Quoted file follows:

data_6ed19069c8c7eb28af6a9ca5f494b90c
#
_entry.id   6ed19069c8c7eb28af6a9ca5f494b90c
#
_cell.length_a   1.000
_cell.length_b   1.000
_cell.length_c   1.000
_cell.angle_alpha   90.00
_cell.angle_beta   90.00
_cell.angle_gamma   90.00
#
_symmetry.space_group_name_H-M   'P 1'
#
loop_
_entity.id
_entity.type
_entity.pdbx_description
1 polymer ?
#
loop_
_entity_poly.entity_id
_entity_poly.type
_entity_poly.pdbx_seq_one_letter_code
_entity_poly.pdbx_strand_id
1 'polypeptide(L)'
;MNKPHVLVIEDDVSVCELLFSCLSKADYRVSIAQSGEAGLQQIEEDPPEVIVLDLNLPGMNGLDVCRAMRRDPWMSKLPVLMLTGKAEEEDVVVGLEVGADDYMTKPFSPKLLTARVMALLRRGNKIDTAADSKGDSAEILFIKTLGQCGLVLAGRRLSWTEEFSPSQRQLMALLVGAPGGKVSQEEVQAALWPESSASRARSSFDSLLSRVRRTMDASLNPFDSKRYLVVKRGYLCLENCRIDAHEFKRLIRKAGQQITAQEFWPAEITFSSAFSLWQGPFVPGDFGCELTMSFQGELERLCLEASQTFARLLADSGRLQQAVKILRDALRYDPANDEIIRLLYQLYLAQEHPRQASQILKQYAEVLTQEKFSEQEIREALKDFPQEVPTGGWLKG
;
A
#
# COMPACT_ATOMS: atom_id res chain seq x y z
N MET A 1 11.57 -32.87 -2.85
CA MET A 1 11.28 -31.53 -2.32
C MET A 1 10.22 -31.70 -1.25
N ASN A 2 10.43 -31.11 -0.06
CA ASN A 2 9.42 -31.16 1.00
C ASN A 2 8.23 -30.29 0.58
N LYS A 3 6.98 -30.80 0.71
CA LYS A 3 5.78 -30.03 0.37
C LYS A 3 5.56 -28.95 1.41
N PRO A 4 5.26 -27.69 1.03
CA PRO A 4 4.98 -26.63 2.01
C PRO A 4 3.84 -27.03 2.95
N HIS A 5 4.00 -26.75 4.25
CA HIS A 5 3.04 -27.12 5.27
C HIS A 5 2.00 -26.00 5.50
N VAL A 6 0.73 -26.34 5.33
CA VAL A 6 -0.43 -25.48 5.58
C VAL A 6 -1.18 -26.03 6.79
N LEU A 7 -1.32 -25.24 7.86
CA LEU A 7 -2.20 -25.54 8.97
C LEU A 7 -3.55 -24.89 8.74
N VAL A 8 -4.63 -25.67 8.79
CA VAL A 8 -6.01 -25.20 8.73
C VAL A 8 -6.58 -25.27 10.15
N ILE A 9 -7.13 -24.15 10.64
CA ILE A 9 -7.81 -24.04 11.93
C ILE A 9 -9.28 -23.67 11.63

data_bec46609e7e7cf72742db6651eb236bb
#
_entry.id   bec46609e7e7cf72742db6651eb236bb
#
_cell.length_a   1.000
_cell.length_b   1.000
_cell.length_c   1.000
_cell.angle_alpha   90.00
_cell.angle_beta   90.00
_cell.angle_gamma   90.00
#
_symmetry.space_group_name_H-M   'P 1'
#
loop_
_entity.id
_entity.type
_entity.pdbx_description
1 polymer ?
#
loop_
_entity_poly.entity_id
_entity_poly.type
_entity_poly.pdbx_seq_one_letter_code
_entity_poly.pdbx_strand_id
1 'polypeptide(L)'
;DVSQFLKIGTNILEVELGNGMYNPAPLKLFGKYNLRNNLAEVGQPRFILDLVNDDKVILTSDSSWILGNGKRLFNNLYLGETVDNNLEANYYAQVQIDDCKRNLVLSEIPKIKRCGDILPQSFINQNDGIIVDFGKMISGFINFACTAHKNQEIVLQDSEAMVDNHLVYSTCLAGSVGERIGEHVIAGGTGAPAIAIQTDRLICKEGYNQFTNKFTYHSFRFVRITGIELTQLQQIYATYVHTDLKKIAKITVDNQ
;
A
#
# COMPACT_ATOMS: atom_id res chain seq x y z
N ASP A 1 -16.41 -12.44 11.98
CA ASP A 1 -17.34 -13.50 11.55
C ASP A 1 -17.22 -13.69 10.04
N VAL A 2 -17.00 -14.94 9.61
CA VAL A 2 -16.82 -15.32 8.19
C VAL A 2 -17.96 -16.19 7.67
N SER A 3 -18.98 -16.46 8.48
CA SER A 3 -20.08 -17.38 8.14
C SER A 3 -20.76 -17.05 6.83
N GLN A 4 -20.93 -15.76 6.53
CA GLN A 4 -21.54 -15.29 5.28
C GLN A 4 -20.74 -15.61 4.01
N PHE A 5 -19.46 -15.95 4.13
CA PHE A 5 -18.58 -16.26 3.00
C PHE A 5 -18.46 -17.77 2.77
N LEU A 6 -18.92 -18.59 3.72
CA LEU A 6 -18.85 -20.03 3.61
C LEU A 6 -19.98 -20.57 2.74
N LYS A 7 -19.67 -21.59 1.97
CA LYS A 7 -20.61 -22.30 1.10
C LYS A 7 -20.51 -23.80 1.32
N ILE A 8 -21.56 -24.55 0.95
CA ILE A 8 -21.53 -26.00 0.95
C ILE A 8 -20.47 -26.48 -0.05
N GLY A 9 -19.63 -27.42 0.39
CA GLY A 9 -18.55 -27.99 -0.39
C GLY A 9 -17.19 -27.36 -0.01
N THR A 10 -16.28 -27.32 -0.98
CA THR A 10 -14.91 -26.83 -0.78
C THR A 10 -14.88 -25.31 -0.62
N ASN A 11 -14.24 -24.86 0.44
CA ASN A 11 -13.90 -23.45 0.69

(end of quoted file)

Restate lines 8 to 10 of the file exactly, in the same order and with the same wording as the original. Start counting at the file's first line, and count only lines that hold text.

_cell.angle_alpha   90.00
_cell.angle_beta   90.00
_cell.angle_gamma   90.00